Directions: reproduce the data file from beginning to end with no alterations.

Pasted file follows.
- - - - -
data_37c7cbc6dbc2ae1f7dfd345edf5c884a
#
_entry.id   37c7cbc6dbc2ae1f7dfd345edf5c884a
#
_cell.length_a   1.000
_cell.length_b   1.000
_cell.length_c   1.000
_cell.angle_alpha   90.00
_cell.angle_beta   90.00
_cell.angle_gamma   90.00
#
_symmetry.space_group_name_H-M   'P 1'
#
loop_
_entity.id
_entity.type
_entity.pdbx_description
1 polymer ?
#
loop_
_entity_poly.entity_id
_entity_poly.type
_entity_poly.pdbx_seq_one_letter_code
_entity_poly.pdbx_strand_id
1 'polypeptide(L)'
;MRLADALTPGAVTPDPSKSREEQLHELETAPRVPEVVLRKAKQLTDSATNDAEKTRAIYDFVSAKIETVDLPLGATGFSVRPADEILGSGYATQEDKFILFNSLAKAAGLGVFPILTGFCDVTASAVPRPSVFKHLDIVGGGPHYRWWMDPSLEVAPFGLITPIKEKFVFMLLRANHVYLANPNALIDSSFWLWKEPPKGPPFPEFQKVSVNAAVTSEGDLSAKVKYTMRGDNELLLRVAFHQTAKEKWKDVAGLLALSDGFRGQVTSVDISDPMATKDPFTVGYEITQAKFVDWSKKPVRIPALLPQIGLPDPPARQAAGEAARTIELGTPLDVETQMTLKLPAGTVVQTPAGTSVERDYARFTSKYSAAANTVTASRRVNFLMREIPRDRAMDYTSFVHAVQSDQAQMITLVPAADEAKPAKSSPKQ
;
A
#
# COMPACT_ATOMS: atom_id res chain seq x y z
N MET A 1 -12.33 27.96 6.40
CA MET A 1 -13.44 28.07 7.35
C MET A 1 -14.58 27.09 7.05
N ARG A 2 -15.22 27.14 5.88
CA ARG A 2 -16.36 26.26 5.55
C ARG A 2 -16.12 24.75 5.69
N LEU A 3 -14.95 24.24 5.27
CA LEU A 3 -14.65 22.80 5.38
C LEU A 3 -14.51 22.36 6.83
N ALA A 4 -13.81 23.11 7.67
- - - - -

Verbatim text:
data_37c7cbc6dbc2ae1f7dfd345edf5c884a
#
_entry.id   37c7cbc6dbc2ae1f7dfd345edf5c884a
#
_cell.length_a   1.000
_cell.length_b   1.000
_cell.length_c   1.000
_cell.angle_alpha   90.00
_cell.angle_beta   90.00
_cell.angle_gamma   90.00
#
_symmetry.space_group_name_H-M   'P 1'
#
loop_
_entity.id
_entity.type
_entity.pdbx_description
1 polymer ?
#
loop_
_entity_poly.entity_id
_entity_poly.type
_entity_poly.pdbx_seq_one_letter_code
_entity_poly.pdbx_strand_id
1 'polypeptide(L)'
;MRLADALTPGAVTPDPSKSREEQLHELETAPRVPEVVLRKAKQLTDSATNDAEKTRAIYDFVSAKIETVDLPLGATGFSVRPADEILGSGYATQEDKFILFNSLAKAAGLGVFPILTGFCDVTASAVPRPSVFKHLDIVGGGPHYRWWMDPSLEVAPFGLITPIKEKFVFMLLRANHVYLANPNALIDSSFWLWKEPPKGPPFPEFQKVSVNAAVTSEGDLSAKVKYTMRGDNELLLRVAFHQTAKEKWKDVAGLLALSDGFRGQVTSVDISDPMATKDPFTVGYEITQAKFVDWSKKPVRIPALLPQIGLPDPPARQAAGEAARTIELGTPLDVETQMTLKLPAGTVVQTPAGTSVERDYARFTSKYSAAANTVTASRRVNFLMREIPRDRAMDYTSFVHAVQSDQAQMITLVPAADEAKPAKSSPKQ
;
A
#
# COMPACT_ATOMS: atom_id res chain seq x y z
N MET A 1 -12.33 27.96 6.40
CA MET A 1 -13.44 28.07 7.35
C MET A 1 -14.58 27.09 7.05
N ARG A 2 -15.22 27.14 5.88
CA ARG A 2 -16.36 26.26 5.55
C ARG A 2 -16.12 24.75 5.69
N LEU A 3 -14.95 24.24 5.27
CA LEU A 3 -14.65 22.80 5.38
C LEU A 3 -14.51 22.36 6.83
N ALA A 4 -13.81 23.11 7.67